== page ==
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February 1, 2016

Increased Wage And Overtime Requirements For Direct Care Providers May Be Harming Workers, Instead Of Protecting Them

A new rule from the United States Department of Labor that extends federal minimum wage requirements and overtime coverage to direct care providers, which went into effect January 1, 2015, may be indirectly harming employees, as opposed to protecting them.  Multiple news reports are citing that the change has already been harmful to the industry as a whole, causing widespread layoffs and reduction in hours.  Many home health care providers are reporting that in order to defray the increased cost on their businesses imposed by the rule, they are rescheduling employees to avoid paying overtime and travel time, as well as laying off employees altogether.  The rule appears to have the most significant impact on those companies who provide live-in care, with some of those companies even eliminating 24/7 services that they have been providing for years.

While the rule (which only applies to workers employed by third parties such as agencies) is certainly well-intentioned to protect workers and bring the industry current to federal wage requirements, the rule also makes it inherently difficult for employers who are unable to pass on the increased costs to their clients.  Some health care associations/providers have even gone as far as to cut positions and hours to avoid paying overtime, thereby undercutting the very purpose of the rule.  Home Care Pulse, a company that does research for the home care industry and helps them measure client satisfaction, conducted a survey of 444 home care providers in late 2015 prior to the rule going into effect. Nearly 68% of those who responded to the survey said they had cut caregiver hours to avoid overtime, 55% reported that they were rescheduling cases to avoid paying overtime, and more than 50% said they were raising fees to cover the additional costs.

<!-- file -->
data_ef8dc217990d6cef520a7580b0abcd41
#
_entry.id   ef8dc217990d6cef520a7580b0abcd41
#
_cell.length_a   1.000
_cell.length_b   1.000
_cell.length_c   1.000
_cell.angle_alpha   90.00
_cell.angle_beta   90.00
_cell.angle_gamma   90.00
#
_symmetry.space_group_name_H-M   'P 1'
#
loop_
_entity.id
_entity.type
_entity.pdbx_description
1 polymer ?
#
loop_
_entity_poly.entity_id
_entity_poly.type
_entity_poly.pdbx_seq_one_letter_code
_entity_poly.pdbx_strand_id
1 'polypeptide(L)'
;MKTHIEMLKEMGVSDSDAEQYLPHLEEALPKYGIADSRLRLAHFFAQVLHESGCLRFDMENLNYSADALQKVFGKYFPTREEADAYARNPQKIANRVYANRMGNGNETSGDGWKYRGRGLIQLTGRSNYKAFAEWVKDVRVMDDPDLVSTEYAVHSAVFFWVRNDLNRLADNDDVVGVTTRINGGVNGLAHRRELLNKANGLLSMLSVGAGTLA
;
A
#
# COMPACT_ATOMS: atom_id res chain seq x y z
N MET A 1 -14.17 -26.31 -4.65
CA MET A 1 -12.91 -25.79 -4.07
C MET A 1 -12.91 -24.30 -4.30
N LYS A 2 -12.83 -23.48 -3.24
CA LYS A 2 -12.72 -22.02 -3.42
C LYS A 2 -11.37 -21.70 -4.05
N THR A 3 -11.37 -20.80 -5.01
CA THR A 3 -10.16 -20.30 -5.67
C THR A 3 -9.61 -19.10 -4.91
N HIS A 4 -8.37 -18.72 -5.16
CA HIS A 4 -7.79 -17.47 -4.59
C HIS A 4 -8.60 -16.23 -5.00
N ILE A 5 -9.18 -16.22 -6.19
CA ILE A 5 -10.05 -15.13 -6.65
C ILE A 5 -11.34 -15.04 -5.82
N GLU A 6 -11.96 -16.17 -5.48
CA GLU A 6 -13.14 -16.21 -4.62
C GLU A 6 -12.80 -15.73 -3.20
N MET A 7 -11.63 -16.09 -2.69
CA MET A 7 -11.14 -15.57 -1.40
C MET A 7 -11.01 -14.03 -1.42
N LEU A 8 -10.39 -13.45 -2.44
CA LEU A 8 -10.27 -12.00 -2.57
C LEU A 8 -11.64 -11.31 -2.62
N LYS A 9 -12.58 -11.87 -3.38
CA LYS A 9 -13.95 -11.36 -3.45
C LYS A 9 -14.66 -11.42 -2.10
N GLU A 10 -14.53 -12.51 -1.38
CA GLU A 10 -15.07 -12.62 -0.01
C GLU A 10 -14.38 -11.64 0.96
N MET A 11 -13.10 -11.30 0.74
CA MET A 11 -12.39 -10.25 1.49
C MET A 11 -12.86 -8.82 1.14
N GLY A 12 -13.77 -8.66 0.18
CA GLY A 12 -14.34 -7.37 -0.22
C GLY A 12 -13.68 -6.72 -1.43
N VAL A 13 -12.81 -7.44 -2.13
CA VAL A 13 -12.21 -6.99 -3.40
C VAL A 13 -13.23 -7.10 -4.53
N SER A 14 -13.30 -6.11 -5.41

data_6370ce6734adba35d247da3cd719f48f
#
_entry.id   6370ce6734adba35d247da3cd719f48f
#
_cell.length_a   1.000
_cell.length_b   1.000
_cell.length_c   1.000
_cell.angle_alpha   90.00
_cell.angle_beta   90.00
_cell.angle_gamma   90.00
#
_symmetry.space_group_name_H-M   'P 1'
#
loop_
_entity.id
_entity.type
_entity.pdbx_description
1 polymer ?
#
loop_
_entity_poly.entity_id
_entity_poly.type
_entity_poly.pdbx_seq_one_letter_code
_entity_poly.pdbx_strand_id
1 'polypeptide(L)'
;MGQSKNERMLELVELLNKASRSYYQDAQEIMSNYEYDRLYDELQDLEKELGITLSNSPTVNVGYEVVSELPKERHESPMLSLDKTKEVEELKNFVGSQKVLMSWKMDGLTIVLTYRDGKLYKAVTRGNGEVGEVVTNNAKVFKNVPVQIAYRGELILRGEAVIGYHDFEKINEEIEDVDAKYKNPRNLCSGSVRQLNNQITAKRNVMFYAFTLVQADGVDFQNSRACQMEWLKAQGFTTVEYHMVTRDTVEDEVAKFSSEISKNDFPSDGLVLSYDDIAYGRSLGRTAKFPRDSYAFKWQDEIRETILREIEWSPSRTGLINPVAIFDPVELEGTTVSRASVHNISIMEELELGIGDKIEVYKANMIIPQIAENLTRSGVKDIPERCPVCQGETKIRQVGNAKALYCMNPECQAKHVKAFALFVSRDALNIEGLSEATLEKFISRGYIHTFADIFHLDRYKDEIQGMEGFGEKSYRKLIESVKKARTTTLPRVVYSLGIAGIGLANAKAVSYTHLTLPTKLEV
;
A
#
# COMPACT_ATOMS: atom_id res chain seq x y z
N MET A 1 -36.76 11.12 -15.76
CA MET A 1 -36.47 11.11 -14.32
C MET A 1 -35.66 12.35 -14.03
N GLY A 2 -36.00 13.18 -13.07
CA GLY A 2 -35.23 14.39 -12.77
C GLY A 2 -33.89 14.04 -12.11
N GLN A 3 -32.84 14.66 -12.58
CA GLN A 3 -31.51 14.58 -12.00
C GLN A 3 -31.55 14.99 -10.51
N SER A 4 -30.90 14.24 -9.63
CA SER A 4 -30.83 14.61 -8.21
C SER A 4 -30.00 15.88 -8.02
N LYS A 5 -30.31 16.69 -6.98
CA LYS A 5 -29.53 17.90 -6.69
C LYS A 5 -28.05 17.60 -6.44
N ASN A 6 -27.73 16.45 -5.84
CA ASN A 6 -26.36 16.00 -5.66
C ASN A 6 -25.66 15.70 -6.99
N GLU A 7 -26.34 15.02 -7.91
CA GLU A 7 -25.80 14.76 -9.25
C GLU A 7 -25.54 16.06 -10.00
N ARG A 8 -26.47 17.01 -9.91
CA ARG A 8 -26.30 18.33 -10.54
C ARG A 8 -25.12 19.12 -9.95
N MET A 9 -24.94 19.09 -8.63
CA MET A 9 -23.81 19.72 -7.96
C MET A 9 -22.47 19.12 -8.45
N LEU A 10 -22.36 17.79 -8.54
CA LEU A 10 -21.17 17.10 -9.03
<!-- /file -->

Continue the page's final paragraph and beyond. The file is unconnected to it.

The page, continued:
New York providers will need to couple this new federal requirement with the possibility of the minimum wage increase to $15 per hour proposed by Governor Cuomo, which will create an additional level of uncertainty for New York providers.  Preliminary estimates are that the wage increase, if it goes into effect, could cost the industry at least $2.9 billion annually.  More specifically, according to Crain’s New York Business, “the projected costs to home care agencies alone would reach $1.7 billion annually.  For hospitals, the proposal would cost $570 million, and $600 million for nursing homes.”   The effect will especially be felt for non-profit entities, who usually rely on Medicaid and other federal sources to cover the reimbursement gap as it is still uncertain whether the state will cover the increased pay gap that would be created for many providers.

Without state funding to close the gap, the consequence for New York providers who already operate with very narrow margins could be even more cuts in positions and hours for their employees, as well as increased costs to the provision of services to their clients some of who are chronically ill patients.  In an already stressed industry due to governmental regulation and workers compensation requirements, these championed pro-employee measures may actually be the cause of employees losing income, as opposed to gaining additional income.  Thus, at this early stage of proposal, providers should contact their legislators and encourage them to seek funding sources from the State to cover the increase of costs for the health care industry.  Providers are also encouraged to carefully review their budgets and expenses to prepare for further increased employee costs.  Finally, human resource departments should also brace for increased employee complaints, if terminations are determined to be a measure to defray these increased costs.


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